3.1 Performance story - Canterbury DHB

District Health Boards: Learning from 2010-2013 Statements of Intent.
Performance story
The SOI must set out the DHB’s planned achievements for the next three years – through identifying desired outcomes or impacts and associated "main" measures of future performance.

It must also include a forecast SSP – setting out the performance measures and targets relating to planned services (outputs) for the first year of the SOI.

The medium-term and annual information together tell the entity’s "performance story". It should be supported by:
  • key background information on the DHB and its operating environment; and
  • information on how the DHB will perform its functions and conduct its operations to achieve its specific outcomes or impacts.

The performance story clearly tells the reader what Canterbury DHB is trying to achieve and how it is transforming the way it delivers services to address capacity issues resulting from population growth, an ageing population, fiscal pressures, and the burden of long-term conditions. This information provides a meaningful platform for the forecast SSP.

Canterbury DHB consistently integrates and reinforces key messages through the SOI. Comprehensive information and data support the performance story.

The SOI identifies strategic goals, outcomes (with long-term measures), impacts (with medium-term measures), and outputs (with annual measures).

Strengths of the performance measures, an integral part of the performance story, include:

  • having three tiers of measures (for outcomes, impacts, and outputs);
  • using comparative information on past performance (trends); and
  • the context of demographic change given for some measures.

Canterbury DHB has chosen to present both "long-term" outcome measures and "medium-term" impact measures. It explains that the outcome measures cover 5-10 years and the DHB is "aiming for a measurable improvement over time rather than a fixed target". It sets headline impact measures for each output class and "3-year targets to measure the impact we are making over time". Presenting measures for both outcomes and impacts can strengthen the performance story.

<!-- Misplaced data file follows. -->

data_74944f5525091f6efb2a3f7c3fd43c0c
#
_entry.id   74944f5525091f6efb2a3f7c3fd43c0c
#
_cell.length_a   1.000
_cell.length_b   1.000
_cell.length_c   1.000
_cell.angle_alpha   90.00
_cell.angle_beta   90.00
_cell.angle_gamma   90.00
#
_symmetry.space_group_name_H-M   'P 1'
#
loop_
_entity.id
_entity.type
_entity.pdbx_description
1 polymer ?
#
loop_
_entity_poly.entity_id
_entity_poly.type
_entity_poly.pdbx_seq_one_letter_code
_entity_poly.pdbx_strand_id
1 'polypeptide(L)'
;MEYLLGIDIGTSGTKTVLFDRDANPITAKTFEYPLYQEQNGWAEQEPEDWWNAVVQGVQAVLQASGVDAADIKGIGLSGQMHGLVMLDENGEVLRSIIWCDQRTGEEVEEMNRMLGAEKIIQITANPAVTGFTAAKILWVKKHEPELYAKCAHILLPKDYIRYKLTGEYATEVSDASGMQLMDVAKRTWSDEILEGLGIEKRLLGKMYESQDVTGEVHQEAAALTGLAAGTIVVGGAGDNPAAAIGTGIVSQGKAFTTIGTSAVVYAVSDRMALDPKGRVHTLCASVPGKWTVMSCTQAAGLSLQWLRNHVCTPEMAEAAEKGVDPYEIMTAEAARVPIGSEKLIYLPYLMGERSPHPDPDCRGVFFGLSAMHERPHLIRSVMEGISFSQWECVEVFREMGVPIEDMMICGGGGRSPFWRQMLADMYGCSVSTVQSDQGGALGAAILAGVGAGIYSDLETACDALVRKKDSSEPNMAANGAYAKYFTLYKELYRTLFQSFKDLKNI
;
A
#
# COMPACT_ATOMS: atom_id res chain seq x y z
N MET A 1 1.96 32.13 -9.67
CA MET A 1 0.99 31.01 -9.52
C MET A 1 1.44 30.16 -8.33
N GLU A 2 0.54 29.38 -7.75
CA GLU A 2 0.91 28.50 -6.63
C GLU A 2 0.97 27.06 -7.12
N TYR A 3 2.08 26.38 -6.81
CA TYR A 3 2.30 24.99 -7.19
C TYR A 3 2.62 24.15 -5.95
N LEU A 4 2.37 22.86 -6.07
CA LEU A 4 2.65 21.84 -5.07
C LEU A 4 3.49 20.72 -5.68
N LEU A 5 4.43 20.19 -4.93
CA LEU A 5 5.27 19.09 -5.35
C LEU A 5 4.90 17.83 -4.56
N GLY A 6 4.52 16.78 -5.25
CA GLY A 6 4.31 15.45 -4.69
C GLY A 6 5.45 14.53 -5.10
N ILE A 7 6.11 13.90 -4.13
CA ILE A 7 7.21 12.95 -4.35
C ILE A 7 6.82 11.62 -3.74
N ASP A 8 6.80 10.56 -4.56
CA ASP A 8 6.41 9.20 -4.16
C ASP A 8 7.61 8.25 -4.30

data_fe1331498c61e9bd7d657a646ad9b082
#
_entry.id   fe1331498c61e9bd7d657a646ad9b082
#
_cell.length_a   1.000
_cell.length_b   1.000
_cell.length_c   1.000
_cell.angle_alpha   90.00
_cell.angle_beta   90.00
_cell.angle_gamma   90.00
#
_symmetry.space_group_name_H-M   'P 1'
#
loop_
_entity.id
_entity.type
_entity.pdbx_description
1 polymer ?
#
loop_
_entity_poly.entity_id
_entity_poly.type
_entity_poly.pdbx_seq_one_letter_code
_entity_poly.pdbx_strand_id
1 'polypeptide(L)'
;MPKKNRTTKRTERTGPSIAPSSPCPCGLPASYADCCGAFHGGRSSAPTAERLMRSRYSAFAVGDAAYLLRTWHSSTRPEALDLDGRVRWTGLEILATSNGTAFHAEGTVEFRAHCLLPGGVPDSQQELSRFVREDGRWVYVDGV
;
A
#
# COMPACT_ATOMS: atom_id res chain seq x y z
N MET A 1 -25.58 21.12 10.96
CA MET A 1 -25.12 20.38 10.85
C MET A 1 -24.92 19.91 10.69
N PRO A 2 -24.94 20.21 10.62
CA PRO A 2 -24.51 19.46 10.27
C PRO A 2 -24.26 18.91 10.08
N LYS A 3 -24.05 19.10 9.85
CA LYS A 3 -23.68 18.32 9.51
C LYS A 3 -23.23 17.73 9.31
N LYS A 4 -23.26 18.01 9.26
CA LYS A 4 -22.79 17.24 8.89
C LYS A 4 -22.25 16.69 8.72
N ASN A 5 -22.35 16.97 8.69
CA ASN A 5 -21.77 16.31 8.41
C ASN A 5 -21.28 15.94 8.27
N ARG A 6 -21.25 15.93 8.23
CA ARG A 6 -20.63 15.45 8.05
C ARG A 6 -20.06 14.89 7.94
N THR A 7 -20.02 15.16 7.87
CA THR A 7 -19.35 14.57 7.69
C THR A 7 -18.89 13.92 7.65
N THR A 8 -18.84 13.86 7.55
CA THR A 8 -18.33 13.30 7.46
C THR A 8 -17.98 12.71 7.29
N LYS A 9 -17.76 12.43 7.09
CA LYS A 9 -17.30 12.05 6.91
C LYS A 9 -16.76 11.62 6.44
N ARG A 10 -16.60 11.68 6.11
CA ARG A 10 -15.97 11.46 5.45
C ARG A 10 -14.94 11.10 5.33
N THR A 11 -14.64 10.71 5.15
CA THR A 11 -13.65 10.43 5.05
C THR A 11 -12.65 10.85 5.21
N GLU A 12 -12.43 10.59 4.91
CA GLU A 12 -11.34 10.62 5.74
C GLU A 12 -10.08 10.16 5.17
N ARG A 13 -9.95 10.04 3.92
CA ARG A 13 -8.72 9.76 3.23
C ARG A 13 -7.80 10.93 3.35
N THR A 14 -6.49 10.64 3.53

The following sections present examples from Canterbury DHB’s SOI to show the strengths of its performance story.

Comprehensive background information

The early sections of the SOI give informative background on matters such as demographics, key health trends, health behaviours and risk factors, demand growth, and fiscal pressures. For example, in the section on demographics, Canterbury DHB comments that:

"The need for change is starkly apparent in the future demographic projections for the Canterbury population and the resulting impact of these demographic changes if we do nothing to alter our current approach to health service delivery"

A figure on projected populations by age band (see below) is accompanied by specific statistics and a discussion on the relationship between age and health needs.

Fig 2: Projected populations by age band.

The section on demand growth builds on this. For example, it notes that:

"Assuming that we do nothing to change service delivery models, population forecasts indicate a 22% increase in medical and surgical demand by 2021."

A table of the growth in volume of key Canterbury DHB services over the last four years supports the discussion.

Table of volume of growth of key Canterbury District Health Board services over the last four years.

Clear strategic direction

This background information gives essential context to Canterbury DHB’s strategic direction. The SOI gives a very clear picture of the DHB’s strategic direction – it emphasises repeatedly and consistently the theme of re-orientating the health system to support a more patient-centred approach, thereby addressing the issues facing the DHB.

For example, in a section titled Unleashing Our Health System, the SOI discusses removing "artificial barriers to clinically appropriate flow". In a section setting out the DHB’s vision, it discusses further breaking down traditional boundaries and seeking to shift less complex services from hospital-based settings into primary healthcare and community settings.

Another section, titled Improving Outcomes for Our Population – What are we trying to Achieve? incorporates the previously identified strategic goals into a performance framework. Relationships between outputs, impacts, outcomes, and strategic goals are well explained.

The discussion under each strategic goal, and associated outcome measure, reinforces the earlier information. The example below is an extract from the comments under Strategic Goal 2, People Are Supported Well in their Community. It confirms the impact of the ageing population on demand for acute services, aged residential care services, and home-based support services: